Fats are powerful mediators of the immune system, and they may modulate the immuno-suppressive effects of strenuous exercise. Dietary fat plays a role in some key functions in the body, which all contribute to immune function, namely:

  •  Hormone regulation and production, especially testosterone and oestrogen
  • Transport of the fat-soluble vitamins (A, D, E and K), to the liver for storage and utilisation.

Dietary fats play an important role in numerous physiological functions and therefore a low fat diet can pose health problems. Additionally, a low fat diet does not guarantee weight loss if calories aren’t appropriate.

Both the amount and type of fatty acids in the diet influence the growth and activity of immune cells. Proper functioning of the immune system depends on adequate amounts of each essential fatty acid.

Essential fatty acids such as polyunsaturated fatty acids (PUFAs), are the precursors of substances that can promote or restrain inflammation. Essential fatty acids cannot be synthesized in the body and thus, must be taken in via the diet. Essential fatty acids are intricately involved in the immune response, and regulate cytokines, which are released from immune cells in response to injury, infection, or exposure to foreign substances, as previously mentioned in our protein and immunity article. Amongst the fatty acids those from fish oil (EPA and DHA) are more biologically potent than alpha linolenic acid.

Studies in athletes have shown that a low-fat diet (15% of total calories), increases inflammatory and decreases anti-inflammatory immune factors, depresses antioxidants, and negatively affects blood lipoprotein ratios. A critical analysis of a large number of studies, demonstrated that there is a number of potential benefits to consuming unsaturated fatty acids on the immune system. This analysis showed that fatty acids play an important role in immune system regulation and may therefore be classified as holding the ability to modulate immune response. http://www.nature.com/icb/journal/v78/n1/full/icb20006a.html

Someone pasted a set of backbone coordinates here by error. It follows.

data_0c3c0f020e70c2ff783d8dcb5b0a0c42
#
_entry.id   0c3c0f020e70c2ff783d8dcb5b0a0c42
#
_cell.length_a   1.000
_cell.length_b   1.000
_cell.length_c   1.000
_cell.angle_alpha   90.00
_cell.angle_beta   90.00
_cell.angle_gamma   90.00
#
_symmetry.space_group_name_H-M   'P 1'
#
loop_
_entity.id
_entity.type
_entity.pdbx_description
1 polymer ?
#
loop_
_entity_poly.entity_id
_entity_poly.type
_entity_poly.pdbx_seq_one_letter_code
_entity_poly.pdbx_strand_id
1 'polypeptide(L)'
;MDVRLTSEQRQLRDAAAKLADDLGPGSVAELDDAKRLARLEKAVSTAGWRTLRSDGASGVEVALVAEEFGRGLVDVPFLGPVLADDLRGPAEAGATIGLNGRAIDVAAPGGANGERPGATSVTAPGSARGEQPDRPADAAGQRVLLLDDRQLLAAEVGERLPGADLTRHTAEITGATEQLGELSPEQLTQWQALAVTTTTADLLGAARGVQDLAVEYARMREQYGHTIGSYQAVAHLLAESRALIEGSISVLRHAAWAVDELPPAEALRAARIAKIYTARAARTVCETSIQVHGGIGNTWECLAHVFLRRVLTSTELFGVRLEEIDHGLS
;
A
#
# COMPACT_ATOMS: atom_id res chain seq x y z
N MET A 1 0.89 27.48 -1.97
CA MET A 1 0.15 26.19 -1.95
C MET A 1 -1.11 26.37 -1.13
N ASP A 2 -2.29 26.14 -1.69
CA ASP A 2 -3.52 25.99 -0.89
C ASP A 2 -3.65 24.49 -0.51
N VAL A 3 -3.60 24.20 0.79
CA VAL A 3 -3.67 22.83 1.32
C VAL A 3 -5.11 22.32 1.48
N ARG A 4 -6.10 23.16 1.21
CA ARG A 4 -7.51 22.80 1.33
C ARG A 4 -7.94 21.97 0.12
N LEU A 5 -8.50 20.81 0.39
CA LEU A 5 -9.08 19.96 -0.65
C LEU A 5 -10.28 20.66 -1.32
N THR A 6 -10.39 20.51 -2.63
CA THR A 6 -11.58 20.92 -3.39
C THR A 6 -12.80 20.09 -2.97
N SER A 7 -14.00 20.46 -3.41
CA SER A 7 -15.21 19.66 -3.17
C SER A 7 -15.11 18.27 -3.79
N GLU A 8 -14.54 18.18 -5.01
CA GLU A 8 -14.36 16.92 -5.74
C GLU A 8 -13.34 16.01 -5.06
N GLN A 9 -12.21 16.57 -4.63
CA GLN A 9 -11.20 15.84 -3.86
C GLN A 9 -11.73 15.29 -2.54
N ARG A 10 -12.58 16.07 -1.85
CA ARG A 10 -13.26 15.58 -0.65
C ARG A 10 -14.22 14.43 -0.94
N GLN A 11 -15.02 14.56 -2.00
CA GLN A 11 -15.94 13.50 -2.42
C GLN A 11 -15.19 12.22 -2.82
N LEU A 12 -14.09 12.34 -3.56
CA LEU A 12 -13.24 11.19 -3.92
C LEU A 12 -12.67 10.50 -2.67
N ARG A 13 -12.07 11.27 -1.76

Increasing your omega 3 intake (specifically EPA), and decreasing your omega 6 and saturated fat intake can have positive health effects and decrease inflammation. Omega 3 sources include salmon, mackerel, eggs and red meat. Omega 6 sources include sunflower oil, corn oil and safflower oil.

 

Foods: 
• Saturated Fats: Usually solid at room temperature and are primarily from animal sources, such as, dairy and other meats.
• Unsaturated Fats: Usually liquid at room temperature and can be further divided into mono and poly unsaturated fats.
• Mono-unsaturated fatty acids include: olive oil, avocado and peanut butter. 
 

http://europepmc.org/abstract/med/10910295

https://link.springer.com/article/10.2165/00007256-200232050-00004

http://advances.nutrition.org/content/6/3/293S.full

http://www.nature.com/ejcn/journal/v56/n3s/pdf/1601478a.pdf

 

 

Why the site of your pain is not necessarily the source of your pain...

When we have pain, the usual reaction is to assume some sort of injury or issue at the site of the pain and so we normally set about getting treatment to this area in order to eliminate the pain.  

But this may not be the only answer to your problem.

Treating the site of the pain is fine, but the site is not necessarily the primary source of your discomfort. Many people don't know that a dysfunction at one joint can cause over-use at another, and eventually lead to injury.

The body is just like a stack of joints. Each joint has a specific function and if it fails to do its job, then the joint above or below must pick up the slack. This can lead to injury.

So what are the functions of our various joints? The ankle’s primary job is mobility, the knee’s function is stability, the hip is concerned with mobility, the lower back’s purpose is stability and the upper back is mobility.

If you are getting a common pain - such as knee pain, where might it be coming from? There are many potential answers to this, but it could very well be that your ankle or hips (or both!) are lacking in mobility meaning that your knee has had to compensate for this, and so resulting in knee pain. 

I regularly get asked about the difference between mobility and stability with regards to joints - mobility is the ability of the joint to move through a preferably full range of motion; stability on the other hand is the opposite. A stable joint needs to resist motion; not produce it. If your hips or upper back fail to move properly, your lower back will become mobile. So when your lower back is in pain, it can be due to a lack of range of motion in the hips or upper back.

Bottom line is that if you are in pain - STOP. Pain is a sign something is wrong and you shouldn't try to train through it. That's why I particularly DESPISE the sort of quotes bandied about below - they perpetuate the idea that you should be in pain in the gym . Let's be clear - you shouldn't be in pain. Yes, it may be uncomfortable and sore; you may feel 'the burn', but actual pain in any joint or muscle shouldn't be happening!

If an exercise hurts, then don’t do the exercise. With an appropriate gym program you can train the joints to enhance mobility and stability and to then eliminate any joint pain you may be experiencing.  

As always please get in touch if you have any questions  - I'm more than happy to help. 

Nigel